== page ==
the network on which this host sits has been agressively identifying and blocking nimda hosts at the edge or at the nearest subnet device. no filtering of worm affected hosts was performed on this server. as such, the persistence seen in other studies (such as data recently published by arbor networks, see reference 1) is not observed here. this data gives us a measure of the effectiveness of these measures on a production network taking active measures to stem the tide.
this positioning of the host is important because of the 'island hopping' that code red 2 and nimda do, with the following characteristics: code red 2 will hit the hosts /8 with a 50% probability, a 37.5% chance it will scan in its /16, and a 12.5% chance it will scan a totally random network. for nimda this distribution is 50% in the same /16, 25% in the same /8, and 25% in a random network. see references 2, 3 and 4 for more information on these worms. hence, nimda and code red 2 hosts on the same network will be visible to this host (or any similarly positioned host) as it scans and attacks web servers. in contrast, the code red worm does not do any such island hopping, instead it moves from one randomly chosen network to another as it seeks victim hosts.
in the analysis of the data, it is important to recall that code red 1 and 2 each have one attack request, while nimda has seven unique attack requests. thus any one host infected by nimda would have seven times as many attacks logged per attack instance than a code red 1 or 2 attack.
data was culled from apache logs from approximately july, 1999, until may 18, 2002. this represents approximately 10 months of code red 1 traffic, over 9 months of code red 2 traffic, and approximately 8 months of nimda attacks. processing was done using shell scripts to extract requests matching the signature of the worm attack patterns. data was then sliced to show the number of unique hosts per day and the number of requests by worm type per day over this period. visualization was done using the gnuplot tool (see reference 5).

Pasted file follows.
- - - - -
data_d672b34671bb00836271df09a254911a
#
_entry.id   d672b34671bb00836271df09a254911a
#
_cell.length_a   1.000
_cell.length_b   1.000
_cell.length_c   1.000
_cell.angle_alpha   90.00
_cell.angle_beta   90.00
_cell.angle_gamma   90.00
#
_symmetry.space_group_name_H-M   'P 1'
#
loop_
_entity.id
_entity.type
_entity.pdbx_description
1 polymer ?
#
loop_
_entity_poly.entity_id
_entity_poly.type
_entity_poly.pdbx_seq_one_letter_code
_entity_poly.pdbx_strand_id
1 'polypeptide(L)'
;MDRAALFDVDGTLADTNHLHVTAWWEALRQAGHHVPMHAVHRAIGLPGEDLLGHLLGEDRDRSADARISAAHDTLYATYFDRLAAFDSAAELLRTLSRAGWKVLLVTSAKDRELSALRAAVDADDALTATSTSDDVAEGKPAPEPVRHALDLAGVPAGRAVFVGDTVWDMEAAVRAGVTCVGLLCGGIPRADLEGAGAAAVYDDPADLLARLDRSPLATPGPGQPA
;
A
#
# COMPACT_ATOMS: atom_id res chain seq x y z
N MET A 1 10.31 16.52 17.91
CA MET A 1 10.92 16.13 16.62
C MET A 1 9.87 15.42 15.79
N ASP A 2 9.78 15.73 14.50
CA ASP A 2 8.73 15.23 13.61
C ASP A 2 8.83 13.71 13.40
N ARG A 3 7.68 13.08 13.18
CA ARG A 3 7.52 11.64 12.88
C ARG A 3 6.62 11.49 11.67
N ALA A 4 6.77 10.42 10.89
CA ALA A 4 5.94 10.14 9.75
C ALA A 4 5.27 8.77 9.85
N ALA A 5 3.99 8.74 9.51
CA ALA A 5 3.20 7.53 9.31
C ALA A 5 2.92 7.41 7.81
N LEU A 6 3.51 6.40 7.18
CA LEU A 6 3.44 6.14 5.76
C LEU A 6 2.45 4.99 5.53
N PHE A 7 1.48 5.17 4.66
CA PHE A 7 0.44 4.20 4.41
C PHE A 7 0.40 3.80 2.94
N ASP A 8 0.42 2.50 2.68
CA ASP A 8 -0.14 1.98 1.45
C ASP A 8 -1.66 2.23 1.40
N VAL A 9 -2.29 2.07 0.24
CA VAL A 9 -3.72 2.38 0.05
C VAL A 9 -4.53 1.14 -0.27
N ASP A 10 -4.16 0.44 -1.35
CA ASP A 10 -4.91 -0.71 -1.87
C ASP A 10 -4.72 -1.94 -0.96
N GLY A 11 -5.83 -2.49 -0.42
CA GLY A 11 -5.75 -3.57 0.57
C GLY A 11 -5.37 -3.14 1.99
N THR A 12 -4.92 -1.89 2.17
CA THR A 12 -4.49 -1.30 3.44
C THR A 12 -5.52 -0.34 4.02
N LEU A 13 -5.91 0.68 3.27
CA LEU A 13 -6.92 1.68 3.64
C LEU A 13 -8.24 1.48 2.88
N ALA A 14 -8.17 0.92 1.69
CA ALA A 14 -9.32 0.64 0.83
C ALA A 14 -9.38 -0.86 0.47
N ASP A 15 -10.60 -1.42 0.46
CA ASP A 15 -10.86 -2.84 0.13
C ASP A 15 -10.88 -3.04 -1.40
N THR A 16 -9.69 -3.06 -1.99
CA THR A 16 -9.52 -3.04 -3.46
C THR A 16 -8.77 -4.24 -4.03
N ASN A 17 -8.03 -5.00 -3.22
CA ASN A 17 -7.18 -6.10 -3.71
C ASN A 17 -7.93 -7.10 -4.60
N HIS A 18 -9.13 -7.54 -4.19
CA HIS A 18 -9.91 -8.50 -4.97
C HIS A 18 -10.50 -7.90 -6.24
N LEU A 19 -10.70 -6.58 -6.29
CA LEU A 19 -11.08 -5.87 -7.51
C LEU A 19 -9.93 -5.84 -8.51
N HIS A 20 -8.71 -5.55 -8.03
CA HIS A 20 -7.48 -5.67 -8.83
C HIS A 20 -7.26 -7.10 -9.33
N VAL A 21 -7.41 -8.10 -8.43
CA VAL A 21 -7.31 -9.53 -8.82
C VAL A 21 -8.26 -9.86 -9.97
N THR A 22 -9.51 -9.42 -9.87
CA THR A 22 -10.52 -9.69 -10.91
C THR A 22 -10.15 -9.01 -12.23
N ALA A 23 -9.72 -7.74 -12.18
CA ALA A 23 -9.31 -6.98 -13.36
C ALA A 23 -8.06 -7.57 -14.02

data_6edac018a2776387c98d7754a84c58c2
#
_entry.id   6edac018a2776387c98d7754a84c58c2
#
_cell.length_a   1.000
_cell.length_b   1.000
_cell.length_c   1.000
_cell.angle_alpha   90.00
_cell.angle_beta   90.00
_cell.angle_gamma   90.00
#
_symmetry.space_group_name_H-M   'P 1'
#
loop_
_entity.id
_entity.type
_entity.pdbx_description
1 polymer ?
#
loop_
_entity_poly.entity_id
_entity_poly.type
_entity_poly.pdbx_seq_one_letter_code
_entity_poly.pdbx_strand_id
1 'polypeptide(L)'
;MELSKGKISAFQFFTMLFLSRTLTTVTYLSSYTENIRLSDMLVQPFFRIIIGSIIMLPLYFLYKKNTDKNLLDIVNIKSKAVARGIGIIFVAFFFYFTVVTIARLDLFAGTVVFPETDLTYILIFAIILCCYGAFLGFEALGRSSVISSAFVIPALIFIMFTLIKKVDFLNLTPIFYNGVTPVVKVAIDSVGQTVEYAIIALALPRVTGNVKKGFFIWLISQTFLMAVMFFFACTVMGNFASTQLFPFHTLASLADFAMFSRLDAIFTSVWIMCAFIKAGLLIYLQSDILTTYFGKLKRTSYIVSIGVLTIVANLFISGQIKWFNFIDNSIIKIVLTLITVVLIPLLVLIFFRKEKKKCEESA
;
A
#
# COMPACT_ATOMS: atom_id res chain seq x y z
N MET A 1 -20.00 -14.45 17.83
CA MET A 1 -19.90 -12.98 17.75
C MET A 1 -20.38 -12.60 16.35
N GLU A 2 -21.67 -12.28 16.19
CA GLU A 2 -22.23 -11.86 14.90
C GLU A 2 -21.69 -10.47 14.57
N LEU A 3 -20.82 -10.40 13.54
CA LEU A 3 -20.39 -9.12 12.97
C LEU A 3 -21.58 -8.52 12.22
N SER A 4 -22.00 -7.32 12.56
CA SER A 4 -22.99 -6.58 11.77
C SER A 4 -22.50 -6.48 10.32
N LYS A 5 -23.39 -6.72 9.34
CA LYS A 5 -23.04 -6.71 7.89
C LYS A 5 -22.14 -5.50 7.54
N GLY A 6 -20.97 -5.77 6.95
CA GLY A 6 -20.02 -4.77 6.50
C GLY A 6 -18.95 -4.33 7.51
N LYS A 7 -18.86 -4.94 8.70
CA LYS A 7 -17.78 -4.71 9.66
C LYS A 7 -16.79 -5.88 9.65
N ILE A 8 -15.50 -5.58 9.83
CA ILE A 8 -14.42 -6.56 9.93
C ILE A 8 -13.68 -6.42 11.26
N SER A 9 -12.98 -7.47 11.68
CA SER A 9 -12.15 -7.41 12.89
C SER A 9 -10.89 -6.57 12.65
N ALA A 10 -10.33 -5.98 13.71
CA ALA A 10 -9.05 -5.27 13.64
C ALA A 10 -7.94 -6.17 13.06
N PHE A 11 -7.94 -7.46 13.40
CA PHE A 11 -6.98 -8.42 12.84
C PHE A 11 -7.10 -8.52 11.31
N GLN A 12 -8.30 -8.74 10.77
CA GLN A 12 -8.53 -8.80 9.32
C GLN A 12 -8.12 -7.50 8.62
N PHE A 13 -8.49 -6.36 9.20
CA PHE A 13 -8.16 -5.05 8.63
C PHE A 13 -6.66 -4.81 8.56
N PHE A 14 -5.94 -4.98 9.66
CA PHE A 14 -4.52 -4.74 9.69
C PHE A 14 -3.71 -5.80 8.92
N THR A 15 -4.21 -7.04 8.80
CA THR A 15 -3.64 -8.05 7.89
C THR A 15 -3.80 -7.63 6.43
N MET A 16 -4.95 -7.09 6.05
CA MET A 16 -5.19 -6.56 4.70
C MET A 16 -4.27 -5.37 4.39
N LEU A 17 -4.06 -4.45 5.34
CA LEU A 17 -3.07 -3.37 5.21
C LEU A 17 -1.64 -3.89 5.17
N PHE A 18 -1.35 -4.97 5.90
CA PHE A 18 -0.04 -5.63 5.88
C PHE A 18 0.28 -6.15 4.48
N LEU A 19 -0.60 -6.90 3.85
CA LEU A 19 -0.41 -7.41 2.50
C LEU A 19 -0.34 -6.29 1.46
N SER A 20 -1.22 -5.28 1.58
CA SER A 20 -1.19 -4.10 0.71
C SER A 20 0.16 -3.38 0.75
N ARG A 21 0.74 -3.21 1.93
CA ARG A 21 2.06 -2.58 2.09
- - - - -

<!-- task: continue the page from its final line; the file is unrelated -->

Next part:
figure 1: total number of hits per day due to the worms nimda, code red 1 and code red 2. logfile signatures matching the worm requests made by code red 1 and 2 and nimda were extracted from an apache server's logs over a two year period. daily sums were taken and plotted. the sharp spike represents september 18, 2001, the global release date of the nimda worm. as is visible here, the scale of this dwarfs the visualization of the other data points on the graph.
in figure 2, the data is expanded on the y-axis, allowing for more a detailed understanding. immediately obvious is the aggressiveness of the nimda worm (represented in red bars), along with the swamping out of code red 2 (shown in blue bars). it is also interesting to note that code red 1 (represented in green) only shows mild amounts of penetration, however it does show a similar persistence to nimda, continuing at a noticable rate for more than 8 months. code red 2, in contrast, is almost entirely eliminated in the view of this single server within a 2 month period.
figure 2: an expanded view of the requests made by nimda, code red 2 and code red 1 in a two year period.. the data in this figure is the same as it is in figure 1, however the y-axis has been shrunk to make the data from code red 1 and 2 more visible. the result is that any detail for nimda is lost over this period.